“Nowadays, with micromanaging, I don’t know if I could have pulled it off,” Donahue said, suggesting nobody knew how much MAB time was actually spent at the Palestra. (I covered a bunch of those Quakers years. I never remember not seeing Donahue there.)

“Your numbers had to be good,” Donahue said of the sales part of the equation.

All heaven, for a kid from Morton, Delaware County, who first showed up at the Palestra on a Biddy Ball trip, meeting in front of the Ridley Municipal Building, seeing the Quakers beat Yale on a buzzer beater that came after a jump ball with two seconds left, a tip won by Penn, a buried jumper. Years later, Donahue looked it all up, to see if his memory had played tricks with him. Nope, he had it right. Including the bands for both sides of a Big 5 game. One group going with a cowbell, another had the drum. As the streamers came down, how couldn’t a hoops-crazed kid not fall in love?

That was all a different era. Can’t rest in the past. This year, there was another book to read, by Joan Ryan, on the San Francisco Giants, how they had Barry Bonds and Jeff Kent and didn’t win it all, then got to the promised land with a seemingly lesser group.

“There’s talent, there analytics — then there’s team chemistry,” Donahue said. ‘We kind of slid away from team chemistry, towards the numbers. I just want to get back to that.”

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He’s not saying the players didn’t have it, just that he personally needs to facilitate it more. He’s also looked closely at recruiting. He likes the class he has coming in, but don’t be surprised if future classes have more of something specific.

“You’ve got to have size,” Donahue said. “We’ve gotten away from that.”

Maybe you don’t notice so much when you’ve got AJ Brodeur doing his thing in historic fashion as an undersized five man.

“Villanova can do it in different ways because they’re getting, I think, elite players,” Donahue said. “I think we’ve got to be big. Bigger’s better.”

(I’ll insert a warning label here. Faster’s also better. Jay Wright once hit on a similar analysis after years of losing to the likes to Kansas and North Carolina, and things went south for a few years before Wright readjusted. But Donahue is right, of course. Hard to use Villanova as your role model unless the likes of Josh Hart and Mikal Bridges are showing up.)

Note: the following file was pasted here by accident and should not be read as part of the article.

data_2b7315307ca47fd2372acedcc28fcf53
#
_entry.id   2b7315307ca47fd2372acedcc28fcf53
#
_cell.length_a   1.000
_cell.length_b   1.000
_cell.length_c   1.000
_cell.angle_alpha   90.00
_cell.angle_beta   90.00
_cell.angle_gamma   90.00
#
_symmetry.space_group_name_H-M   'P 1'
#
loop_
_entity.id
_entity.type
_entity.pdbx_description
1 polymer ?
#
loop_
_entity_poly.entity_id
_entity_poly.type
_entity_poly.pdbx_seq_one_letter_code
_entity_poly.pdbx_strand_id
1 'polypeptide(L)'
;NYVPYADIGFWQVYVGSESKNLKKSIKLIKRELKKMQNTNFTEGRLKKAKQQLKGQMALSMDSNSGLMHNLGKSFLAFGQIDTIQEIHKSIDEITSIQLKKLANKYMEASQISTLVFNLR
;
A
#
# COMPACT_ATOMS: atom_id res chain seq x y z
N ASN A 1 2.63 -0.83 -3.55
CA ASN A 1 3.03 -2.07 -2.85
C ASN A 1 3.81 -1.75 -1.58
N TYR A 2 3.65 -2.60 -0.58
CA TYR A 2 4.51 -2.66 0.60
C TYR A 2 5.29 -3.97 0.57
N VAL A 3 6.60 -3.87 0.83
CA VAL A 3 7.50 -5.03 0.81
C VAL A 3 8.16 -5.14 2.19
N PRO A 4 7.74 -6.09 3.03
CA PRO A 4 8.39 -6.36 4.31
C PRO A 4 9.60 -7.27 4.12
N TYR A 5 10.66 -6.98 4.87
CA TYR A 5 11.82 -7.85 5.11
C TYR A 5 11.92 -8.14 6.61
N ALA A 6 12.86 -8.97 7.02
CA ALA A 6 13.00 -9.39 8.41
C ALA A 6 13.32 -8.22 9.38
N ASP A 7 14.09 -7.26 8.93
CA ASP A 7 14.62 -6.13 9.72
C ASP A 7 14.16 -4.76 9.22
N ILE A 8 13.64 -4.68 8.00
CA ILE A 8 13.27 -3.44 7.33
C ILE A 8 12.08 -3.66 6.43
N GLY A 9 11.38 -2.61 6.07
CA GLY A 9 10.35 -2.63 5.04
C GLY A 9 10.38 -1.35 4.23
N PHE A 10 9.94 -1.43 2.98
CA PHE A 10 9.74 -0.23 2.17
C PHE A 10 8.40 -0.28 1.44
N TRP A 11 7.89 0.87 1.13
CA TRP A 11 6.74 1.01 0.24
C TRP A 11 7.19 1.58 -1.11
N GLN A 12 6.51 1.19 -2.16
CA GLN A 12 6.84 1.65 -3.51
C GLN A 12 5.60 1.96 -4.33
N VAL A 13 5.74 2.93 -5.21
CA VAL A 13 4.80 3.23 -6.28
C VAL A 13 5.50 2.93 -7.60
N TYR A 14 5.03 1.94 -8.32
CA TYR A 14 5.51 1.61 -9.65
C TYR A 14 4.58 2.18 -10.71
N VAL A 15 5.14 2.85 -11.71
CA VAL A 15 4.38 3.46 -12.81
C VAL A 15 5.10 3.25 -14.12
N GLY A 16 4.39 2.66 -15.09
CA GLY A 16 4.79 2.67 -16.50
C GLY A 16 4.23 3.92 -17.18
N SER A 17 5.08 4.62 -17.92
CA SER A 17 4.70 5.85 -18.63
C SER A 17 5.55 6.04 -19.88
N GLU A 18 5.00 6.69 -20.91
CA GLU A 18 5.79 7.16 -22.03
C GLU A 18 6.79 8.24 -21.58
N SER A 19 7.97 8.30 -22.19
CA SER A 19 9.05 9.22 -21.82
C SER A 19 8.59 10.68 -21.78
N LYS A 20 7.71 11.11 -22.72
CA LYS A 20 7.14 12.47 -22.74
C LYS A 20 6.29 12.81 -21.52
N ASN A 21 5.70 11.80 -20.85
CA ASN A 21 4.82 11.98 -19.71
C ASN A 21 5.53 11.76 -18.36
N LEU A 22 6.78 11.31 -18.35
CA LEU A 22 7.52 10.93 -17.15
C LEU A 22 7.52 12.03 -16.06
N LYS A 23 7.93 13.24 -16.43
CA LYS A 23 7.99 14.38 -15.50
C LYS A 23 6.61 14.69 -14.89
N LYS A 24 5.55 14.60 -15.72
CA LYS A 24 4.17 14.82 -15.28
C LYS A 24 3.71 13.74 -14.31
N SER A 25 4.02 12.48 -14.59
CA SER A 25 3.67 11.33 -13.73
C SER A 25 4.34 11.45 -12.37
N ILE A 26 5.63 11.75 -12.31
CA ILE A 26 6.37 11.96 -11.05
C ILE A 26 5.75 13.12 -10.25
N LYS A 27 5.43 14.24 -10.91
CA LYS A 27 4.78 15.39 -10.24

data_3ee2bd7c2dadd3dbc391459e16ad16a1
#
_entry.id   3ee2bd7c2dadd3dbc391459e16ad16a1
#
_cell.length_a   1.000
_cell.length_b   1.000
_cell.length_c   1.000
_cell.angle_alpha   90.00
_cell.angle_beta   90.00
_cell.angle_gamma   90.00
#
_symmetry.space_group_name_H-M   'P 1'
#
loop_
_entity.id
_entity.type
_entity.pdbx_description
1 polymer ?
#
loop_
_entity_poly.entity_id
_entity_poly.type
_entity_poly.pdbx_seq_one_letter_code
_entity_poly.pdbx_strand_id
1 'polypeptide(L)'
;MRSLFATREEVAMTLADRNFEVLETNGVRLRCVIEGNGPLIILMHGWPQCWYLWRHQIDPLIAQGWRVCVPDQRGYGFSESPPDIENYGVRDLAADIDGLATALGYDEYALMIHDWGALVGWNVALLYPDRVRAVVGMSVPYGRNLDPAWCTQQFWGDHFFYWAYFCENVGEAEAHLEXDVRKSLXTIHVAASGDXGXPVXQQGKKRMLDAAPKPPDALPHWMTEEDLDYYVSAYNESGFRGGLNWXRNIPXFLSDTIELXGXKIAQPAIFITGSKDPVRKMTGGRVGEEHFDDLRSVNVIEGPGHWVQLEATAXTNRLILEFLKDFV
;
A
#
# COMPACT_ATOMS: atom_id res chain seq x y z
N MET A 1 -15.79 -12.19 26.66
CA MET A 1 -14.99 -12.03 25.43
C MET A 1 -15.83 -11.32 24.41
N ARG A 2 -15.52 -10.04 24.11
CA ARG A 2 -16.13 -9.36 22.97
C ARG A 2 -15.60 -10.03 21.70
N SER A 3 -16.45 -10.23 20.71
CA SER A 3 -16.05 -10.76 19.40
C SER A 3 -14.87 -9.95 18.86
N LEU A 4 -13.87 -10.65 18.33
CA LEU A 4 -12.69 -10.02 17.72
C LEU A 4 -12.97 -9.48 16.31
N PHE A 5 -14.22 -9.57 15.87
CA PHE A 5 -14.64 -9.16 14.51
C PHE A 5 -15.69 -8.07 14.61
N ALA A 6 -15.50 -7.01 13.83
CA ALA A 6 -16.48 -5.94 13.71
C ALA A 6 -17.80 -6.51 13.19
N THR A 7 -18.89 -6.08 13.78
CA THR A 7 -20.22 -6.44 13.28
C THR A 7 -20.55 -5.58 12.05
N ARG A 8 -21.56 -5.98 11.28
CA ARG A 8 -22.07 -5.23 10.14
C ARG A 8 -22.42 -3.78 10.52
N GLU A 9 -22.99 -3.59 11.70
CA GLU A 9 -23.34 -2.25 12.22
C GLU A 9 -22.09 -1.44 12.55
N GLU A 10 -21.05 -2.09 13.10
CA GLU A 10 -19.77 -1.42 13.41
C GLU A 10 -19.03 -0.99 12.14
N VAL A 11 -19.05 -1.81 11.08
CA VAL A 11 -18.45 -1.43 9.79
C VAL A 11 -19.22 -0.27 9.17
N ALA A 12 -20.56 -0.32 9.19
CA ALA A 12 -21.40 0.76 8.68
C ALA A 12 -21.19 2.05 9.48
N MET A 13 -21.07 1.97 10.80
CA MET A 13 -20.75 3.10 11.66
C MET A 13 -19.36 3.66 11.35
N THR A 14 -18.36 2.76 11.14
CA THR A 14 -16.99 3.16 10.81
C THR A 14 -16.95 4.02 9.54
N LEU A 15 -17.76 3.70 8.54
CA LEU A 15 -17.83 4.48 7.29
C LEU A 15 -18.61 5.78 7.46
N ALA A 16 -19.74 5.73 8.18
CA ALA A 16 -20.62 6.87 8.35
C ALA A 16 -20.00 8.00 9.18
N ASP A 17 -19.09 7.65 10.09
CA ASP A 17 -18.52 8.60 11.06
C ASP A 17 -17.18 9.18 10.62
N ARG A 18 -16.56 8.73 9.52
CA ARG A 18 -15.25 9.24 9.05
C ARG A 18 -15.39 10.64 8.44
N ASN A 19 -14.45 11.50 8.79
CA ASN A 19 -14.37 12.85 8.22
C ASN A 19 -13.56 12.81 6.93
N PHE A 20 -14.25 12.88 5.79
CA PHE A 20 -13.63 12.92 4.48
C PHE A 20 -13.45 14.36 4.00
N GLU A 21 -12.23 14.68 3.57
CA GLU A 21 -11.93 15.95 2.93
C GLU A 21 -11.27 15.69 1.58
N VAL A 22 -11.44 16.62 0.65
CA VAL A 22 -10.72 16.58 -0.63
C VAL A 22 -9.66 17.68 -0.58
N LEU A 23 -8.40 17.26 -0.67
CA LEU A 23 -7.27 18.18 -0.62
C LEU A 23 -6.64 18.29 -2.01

The Ivy League has disadvantages, forcing players to get financial aid instead of full scholarships and except for this one-year pandemic exception for current seniors, not allowing graduate students to play even if they have eligibility left. But Donahue is purposefully focusing on the advantages in the current changing landscape.

“So different than it was five years ago,’' Donahue said. “So many issues we don’t deal with. We don’t deal with transfers. It just really helps you build teams the right way.”

Don’t get him wrong about this year off. He’s grown as stir crazy as the next person.

“The first two months, I painted the whole inside of my house,” Donahue said.

Sure, there’s pain in not having a season.

“You walk in there in December and there’s nothing up, nothing around, baskets aren’t even up,” Donahue said.

Now, there’s been practice time. Individual workouts are scheduled. Still, all different. Players don’t have access to their locker room, which in normal times is home away from home. Now, in and out is the norm, the requirement.

When is it hardest for Donahue? Right now, March.

“When the days get longer, it’s bright at 6 a.m., you get excited for tournament time,” Donahue said. “That gnaws at you right now. I feel for the guys and the experiences they could have had. It hit me in the last week.”

He sees the roads this pandemic have taken everyone. He sees all the teams managing to finish the season. Those finishing in style. ”I’m happy for all of them,” Donahue said. “I know what that feels like.”

He just sees those boxes in the corridors, the story of the last year, life during COVID-19, joining all the games and that jump shot after a tipped jump ball in one man’s Palestra memories.